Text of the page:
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'Wicked old Paris of the Orient': a portrait of 1930s Shanghai

Taras Grescoe’s tales of opium dens and dancing girls make for thoroughly seductive reading

Shanghai Grand: Forbidden Love and International Intrigue on the Eve of the Second World War Taras Grescoe

Macmillan, pp.401, £20

Here’s the Mandarin for ooh-la-la! As Taras Grescoe, a respected Canadian writer of nonfiction, shows in this marvellous, microscopically descriptive history of what is now one of the most populous and smoggiest megalopolises on earth, Shanghai in the 1930s was internationally notorious as ‘the wicked old Paris of the Orient’, with ‘as vivid a cast of chancers, schemers, exhibitionists, double-dealers and self-made villains as had ever been assembled in one place’. Grescoe lavishly keeps the promise of his book’s subtitle. In its heyday, the city was both glamorous and squalid, extremely rich and poor, unscrupulous and tough: to shanghai in the lower case means to force people to do what they don’t want to do.

Shanghai’s most dynamic period of evolution was brought about by the wholesale importation of opium. Early in the 19th century, when merchants profited by up to £100 from a chest of the drug, 24,000 chests of it were imported annually from India — ‘enough,’ Grescoe writes, ‘to sustain the habits of two million addicts.’ When Chinese authorities resisted the trade, William Jardine, the Scotsman who later co-founded Jardine, Matheson & Co., sailed from China to England to lobby for military support. Parliament sent 4,000 troops to China to wage what has been called the Opium War. In 1840, three years after Victoria became Queen, British forces attacked China and, within a year, established Shanghai and four other coastal cities, Canton, Amoy, Foochow and Ningpo, as the Treaty Ports, granting extraterritoriality — immunity to Chinese law — to British citizens and some other westerners. The whole operation to impose unlimited opium on China was a brilliant commercial success and surely one of the most shameful enterprises in imperial history.

Grescoe adds picturesque detail to the consequent story of Shanghai, with intimate portraits of some of its extraordinary characters. The principal of these was Emily ‘Mickey’ Hahn, who was born in St Louis, Missouri, in 1905, a daughter of the vice-president of a grocery and dry goods firm whose father was an immigrant German-Jewish pedlar. Mickey became the first female mining engineer to graduate from the University of Wisconsin, but almost immediately switched to journalism. She proved to be highly qualified as a foreign correspondent: she was ambitious, intelligent, daringly inquisitive and an excellent, fluent writer. And she was an attractive and very friendly woman.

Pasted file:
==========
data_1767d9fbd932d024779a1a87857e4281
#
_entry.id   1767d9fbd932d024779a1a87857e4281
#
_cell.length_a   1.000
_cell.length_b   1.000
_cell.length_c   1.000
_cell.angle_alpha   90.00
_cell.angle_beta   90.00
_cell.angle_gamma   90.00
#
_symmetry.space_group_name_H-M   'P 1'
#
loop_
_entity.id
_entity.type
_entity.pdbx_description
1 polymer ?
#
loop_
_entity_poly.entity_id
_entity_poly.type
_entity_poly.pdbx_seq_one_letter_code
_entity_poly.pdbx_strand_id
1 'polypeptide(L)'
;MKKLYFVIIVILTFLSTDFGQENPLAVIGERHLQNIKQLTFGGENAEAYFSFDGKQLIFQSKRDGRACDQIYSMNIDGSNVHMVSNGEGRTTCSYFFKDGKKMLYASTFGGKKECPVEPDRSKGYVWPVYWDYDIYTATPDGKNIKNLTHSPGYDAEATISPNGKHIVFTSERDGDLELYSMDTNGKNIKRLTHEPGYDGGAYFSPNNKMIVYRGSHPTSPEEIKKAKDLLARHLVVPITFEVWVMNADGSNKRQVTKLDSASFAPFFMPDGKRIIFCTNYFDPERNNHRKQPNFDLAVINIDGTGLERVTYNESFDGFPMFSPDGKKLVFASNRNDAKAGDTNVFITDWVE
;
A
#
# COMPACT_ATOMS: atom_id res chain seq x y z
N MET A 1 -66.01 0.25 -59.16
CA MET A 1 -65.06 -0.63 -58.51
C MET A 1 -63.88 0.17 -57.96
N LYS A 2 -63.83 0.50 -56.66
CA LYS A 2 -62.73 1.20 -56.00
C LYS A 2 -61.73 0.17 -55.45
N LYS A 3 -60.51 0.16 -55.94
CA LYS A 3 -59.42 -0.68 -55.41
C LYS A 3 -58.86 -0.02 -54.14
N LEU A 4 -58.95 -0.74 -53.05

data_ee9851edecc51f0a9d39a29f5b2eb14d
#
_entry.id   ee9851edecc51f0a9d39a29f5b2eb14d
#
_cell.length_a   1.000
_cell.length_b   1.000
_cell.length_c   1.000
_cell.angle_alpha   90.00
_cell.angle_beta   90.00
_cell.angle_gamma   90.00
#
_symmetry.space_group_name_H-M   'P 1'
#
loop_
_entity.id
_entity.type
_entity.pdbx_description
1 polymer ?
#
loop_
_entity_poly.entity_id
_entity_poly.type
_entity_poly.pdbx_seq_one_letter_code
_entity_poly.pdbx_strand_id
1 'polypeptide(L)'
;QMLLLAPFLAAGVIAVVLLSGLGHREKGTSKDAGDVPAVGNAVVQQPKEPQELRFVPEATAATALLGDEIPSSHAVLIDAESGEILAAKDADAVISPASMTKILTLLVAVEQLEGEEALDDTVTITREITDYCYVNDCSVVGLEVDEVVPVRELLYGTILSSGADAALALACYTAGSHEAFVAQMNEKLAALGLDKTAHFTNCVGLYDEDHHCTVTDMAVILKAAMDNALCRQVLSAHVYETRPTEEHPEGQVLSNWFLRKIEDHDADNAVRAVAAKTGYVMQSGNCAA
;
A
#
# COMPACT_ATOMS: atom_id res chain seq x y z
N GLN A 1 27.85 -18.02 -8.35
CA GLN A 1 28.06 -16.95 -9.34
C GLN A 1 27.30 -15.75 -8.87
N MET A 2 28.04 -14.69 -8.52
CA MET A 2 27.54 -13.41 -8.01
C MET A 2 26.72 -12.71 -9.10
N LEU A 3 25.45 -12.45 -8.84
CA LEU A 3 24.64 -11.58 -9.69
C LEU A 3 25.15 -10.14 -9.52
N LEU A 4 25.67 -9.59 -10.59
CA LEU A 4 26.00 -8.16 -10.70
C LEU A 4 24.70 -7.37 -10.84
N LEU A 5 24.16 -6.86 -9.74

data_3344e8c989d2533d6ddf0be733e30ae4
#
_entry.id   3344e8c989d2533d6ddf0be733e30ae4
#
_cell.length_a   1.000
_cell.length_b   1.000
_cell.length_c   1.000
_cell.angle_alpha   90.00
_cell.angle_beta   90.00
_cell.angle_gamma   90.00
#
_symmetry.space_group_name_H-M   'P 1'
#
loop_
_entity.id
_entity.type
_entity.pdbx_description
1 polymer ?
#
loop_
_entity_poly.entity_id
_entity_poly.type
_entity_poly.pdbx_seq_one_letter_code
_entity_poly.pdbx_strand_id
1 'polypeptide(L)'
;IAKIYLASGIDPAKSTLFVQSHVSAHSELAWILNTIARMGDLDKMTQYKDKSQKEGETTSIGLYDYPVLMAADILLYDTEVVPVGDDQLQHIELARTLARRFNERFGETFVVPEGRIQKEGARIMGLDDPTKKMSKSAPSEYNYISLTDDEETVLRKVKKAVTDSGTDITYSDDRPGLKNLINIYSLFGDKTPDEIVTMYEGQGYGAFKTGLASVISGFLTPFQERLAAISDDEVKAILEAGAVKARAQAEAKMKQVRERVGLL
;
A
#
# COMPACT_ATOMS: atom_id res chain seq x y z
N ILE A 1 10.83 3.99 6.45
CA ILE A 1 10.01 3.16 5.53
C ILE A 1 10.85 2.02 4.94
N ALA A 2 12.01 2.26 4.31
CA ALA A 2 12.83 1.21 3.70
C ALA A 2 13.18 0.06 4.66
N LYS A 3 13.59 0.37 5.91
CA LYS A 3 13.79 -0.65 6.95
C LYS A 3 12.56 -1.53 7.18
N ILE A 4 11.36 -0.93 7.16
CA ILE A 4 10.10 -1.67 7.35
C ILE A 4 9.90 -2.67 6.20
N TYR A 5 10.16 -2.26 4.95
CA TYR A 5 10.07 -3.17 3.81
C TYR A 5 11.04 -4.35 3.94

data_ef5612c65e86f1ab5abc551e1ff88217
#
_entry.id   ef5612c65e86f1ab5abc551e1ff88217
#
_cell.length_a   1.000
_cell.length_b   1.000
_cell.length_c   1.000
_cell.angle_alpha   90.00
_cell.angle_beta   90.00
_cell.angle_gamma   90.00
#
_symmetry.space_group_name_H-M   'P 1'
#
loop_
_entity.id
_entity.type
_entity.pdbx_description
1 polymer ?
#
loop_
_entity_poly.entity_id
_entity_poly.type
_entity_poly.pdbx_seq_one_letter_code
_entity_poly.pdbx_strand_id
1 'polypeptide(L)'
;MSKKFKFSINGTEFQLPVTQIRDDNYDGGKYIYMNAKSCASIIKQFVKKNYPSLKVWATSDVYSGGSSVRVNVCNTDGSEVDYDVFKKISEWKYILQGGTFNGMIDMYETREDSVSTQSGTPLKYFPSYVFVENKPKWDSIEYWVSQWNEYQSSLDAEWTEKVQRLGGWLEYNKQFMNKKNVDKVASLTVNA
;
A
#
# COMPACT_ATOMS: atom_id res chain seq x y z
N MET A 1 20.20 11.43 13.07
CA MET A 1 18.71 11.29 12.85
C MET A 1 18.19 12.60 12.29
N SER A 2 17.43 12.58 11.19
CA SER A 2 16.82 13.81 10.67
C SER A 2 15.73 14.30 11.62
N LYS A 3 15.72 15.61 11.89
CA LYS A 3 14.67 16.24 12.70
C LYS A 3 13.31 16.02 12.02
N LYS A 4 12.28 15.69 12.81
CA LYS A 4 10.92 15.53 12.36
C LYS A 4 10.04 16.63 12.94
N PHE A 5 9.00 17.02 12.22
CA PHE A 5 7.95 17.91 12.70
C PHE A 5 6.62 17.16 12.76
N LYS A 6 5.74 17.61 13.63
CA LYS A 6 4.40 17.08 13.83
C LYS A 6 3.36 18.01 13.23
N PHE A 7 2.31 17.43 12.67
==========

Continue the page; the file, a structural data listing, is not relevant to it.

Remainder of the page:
After a fond acquaintance with a pygmy in the Congo and a disappointing love affair with an alcoholic screenwriter in Hollywood, she headed by ship across the Pacific in 1935, meaning to return to Africa, when she was waylaid in Shanghai — for eight years. She found that city ‘of breathtaking wealth and abysmal poverty’, to which the ‘desperate could escape’ and ‘chambermaids could become Russian princesses’, was a perfect place to soothe a wounded heart and to provide good copy for newspapers, magazines and books.

Thanks to the exciting patronage of Sir Vincent Sassoon, who shared his illustrious family’s wealth from milling cotton in India, and vastly enlarged his own fortune in Shanghai, Mickey gained an entrée to the city’s loftiest inner circles, such as the strictly discriminating Shanghai Club and Sassoon’s most precious creation, the Cathay Hotel, one of the world’s most expensively exclusive hotels, where Noël Coward wrote Private Lives.

Thanks also to a celebrated, rich, gregarious Chinese poet and publisher, Zau Sinmay, who already had a wife and a large family but somehow managed to promote Mickey from concubine to supernumerary wife, she was able to penetrate beyond the Bund, the waterfront promenade, into the city’s Chinese cultural hinterland. At the same time, she got a job writing features for the North-China Daily News and was soon allowed to choose her subjects. Thus she got to know Shanghai’s whole social cross-section, which Grescoe, in turn, anatomises.

She was fascinated by the sing-song girls whom she classified as ‘the hired entertainers of dinner parties’, befriended prostitutes, and once, with a girlfriend, spent an evening as an employee of a dance hall, dancing with any men who bought tickets to do so.

During this period, Mickey was able to charm the Nationalist leadership sufficiently to gain access to Madame Chiang Kai-shek and the two other Soong sisters for a joint biography, which sold well in the United States and elsewhere. An opium smoker relatively briefly in her long career, lasting until she died at the age of 92, Mickey took time finally to marry Charles Boxer, an English Army major admired by all who knew him, and to write 51 other books and 181 articles for the New Yorker, including many thinly disguised accounts of the exploits of Zau Sinmay. Mickey was a protégée of Harold Ross, the magazine’s founding editor; and his successors kept her on as a permanent contributor.

Shanghai Grand is not overtly judgmental, but it isn’t difficult to infer that most westerners in Shanghai’s International Settlement and French Concession treated the natives abominably. Grescoe, without saying he intends to, enhances one’s appreciation of J.G. Ballard’s great novel of wartime internment there, Empire of the Sun. ‘One day,’ Ballard predicted, ‘China would punish the rest of the world, and take a frightening revenge.’ In her autobiographical China to Me (1944), Hahn simply reported that ‘Doctors in Shanghai had to use stomach pumps a lot.’

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